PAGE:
Friday, September 02, 2016

FAMU students attend prestigious UCLA summer research programs

Students from the College of Science and Technology are back in Tallahassee after spending two months representing Florida Agricultural and Mechanical University (FAMU) at the University of California, Los Angeles (UCLA).

From June 19-Aug. 13, 2016, Amber Courtland, Edesthele Decius, and Curtis Crowther attended the UCLA Medical Imaging Informatics (MII) summer research program, while Deja Goodsen, Ugoma C. Onubogu, Rebecca Oyetoro, and Robert Seniors attended the Bruins-in-Genomics summer research program.

According to their website, MII is a practical experience program in genomics and bioinformatics for students who are interested in integrating quantitative and biological knowledge, and pursuing graduate degrees in the biological, biomedical or health sciences.

The UCLA Medical Imaging Informatics training program promotes diversity within the STEM discipline with an emphasis on biomedical big data.

Decius, a junior biology student, said that during the eight-week program the Rattlers were able to forge strong friendships based on their shared interest, while completing impactful cancer research.

“We all became close friends and ended up purposely taking classes together this semester. Although we were all split up for the research projects, we were able to divide and conquer and I think we did some meaningful research.”

Not only did the students show up and show off their Rattler intellect, medical genomics and informatics know-how, they also took home prizes. Ugoma Onubogu received special recognition for her group poster project on network analysis of gastric cancer across different populations.  The daughter of a FAMU-educated pharmacist and a Rattler trained nurse practitioner, Onubogu worked with one other UCLA student to identify pathways that lead to gastric cancer.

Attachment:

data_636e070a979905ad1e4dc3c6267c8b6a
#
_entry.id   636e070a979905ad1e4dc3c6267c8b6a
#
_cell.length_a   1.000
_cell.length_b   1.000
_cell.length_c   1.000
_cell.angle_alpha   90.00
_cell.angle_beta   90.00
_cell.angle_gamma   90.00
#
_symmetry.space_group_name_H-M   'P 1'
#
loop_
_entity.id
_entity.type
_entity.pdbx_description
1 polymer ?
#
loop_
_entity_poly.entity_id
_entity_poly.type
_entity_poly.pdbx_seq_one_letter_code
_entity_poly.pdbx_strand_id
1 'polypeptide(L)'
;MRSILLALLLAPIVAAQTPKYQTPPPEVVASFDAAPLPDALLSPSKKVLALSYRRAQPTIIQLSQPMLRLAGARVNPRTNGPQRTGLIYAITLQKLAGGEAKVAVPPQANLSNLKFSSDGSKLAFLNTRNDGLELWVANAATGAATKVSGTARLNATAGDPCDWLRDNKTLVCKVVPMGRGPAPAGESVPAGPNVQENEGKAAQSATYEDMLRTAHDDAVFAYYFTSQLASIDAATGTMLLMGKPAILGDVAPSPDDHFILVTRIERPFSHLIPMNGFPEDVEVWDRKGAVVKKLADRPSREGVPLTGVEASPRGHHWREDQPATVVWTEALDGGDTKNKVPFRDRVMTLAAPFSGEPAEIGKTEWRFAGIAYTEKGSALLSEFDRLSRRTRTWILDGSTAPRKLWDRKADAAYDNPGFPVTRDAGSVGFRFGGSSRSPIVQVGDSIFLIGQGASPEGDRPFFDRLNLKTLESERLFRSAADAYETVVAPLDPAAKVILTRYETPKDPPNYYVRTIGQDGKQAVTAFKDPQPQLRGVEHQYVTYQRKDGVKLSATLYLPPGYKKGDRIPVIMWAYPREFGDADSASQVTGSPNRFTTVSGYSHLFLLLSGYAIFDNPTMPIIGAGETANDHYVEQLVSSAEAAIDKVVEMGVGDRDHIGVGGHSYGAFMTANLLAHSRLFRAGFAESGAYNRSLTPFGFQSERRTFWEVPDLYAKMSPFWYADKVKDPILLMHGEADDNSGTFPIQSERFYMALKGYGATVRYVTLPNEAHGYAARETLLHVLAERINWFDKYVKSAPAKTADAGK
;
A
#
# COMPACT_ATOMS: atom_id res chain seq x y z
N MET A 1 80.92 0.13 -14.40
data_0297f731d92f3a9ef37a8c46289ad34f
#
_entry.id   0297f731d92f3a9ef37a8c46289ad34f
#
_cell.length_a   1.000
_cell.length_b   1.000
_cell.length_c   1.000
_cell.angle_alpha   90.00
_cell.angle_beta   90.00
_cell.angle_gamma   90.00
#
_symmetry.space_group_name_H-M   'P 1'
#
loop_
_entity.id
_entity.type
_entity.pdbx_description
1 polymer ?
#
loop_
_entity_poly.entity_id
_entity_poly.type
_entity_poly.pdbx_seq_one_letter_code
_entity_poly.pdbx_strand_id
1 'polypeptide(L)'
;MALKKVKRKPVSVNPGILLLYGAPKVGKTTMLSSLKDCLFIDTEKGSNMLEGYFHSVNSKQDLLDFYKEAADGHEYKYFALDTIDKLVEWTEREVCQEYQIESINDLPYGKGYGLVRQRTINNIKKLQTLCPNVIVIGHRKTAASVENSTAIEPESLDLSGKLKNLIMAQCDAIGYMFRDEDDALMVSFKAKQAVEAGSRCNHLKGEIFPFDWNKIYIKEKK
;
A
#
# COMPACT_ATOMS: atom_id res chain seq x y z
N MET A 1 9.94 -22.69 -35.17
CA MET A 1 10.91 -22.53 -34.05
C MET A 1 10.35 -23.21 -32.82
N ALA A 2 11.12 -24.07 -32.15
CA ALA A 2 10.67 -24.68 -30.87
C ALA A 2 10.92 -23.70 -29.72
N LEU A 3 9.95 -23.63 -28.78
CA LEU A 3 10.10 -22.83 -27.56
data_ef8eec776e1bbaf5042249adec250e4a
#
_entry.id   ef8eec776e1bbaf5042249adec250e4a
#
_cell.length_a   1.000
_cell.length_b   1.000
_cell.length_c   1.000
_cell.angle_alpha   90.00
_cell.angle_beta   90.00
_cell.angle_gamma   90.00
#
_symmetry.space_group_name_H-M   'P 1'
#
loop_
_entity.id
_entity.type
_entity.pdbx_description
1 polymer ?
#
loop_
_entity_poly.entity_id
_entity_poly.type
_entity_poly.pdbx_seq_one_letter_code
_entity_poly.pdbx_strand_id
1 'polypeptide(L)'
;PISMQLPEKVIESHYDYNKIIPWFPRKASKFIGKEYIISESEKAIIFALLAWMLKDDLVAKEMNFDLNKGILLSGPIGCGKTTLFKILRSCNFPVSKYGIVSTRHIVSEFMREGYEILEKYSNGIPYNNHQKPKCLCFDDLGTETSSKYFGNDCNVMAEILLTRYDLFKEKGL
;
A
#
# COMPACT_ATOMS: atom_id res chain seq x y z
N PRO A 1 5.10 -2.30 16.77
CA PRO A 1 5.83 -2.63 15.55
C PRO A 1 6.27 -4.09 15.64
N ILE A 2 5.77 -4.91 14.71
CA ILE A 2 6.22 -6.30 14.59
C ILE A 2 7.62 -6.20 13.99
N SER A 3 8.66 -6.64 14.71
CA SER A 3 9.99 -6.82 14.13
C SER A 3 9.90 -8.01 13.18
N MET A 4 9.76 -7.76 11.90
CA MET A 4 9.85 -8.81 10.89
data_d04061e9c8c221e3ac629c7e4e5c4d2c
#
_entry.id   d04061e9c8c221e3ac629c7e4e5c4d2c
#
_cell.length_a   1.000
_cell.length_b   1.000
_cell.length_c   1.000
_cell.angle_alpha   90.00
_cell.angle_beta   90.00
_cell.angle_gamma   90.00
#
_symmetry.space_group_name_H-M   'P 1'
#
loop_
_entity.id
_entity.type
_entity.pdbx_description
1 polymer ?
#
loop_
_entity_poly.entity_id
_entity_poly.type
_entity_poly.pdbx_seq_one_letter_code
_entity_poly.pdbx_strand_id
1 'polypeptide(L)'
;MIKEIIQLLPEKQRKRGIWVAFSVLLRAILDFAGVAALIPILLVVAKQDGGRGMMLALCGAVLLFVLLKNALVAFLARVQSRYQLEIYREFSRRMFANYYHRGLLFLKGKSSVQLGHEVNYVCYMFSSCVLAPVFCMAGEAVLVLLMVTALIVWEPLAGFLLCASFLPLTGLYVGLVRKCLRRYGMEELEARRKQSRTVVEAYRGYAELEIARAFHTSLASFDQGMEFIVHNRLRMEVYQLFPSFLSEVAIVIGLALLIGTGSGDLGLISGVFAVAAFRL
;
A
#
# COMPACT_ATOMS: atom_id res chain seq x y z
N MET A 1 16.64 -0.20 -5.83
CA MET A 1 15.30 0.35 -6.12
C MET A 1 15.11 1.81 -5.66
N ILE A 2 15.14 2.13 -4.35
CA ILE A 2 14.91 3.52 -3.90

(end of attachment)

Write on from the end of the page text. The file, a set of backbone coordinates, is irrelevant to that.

“We tried to identify common genetic pathways in different areas around the world. We isolated 15 pathways and found key regulated genes along those pathways. It’s very significant. The next step is drug targeting, a technology that allows for little to no damage to other noncancerous cells.”

Robert Seniors, a biology premedical student and alum of the summer research program, said he couldn’t pass up the opportunity to attend the program a second time. Seniors also said the genomics program was more related to his future career and that he has a personal conviction to do cancer research.

“When I was in 8th grade, it was revealed that my sister had a benign brain tumor the size of a baseball. Dr. Pinkus at the University of Florida’s Shands Hospital removed the tumor. It opened my eyes to someone being in their most vulnerable state and someone else being able to bring them back as a driving force or motivation. I want to do that for someone,” Seniors said.

Four of the seven students are part of FAMU’s Medical Scholars Program. Director Michael Smith, Dr.P.H., M.P.H., expressed that he is very proud of the high achieving student members of MSP and they represented FAMU well.

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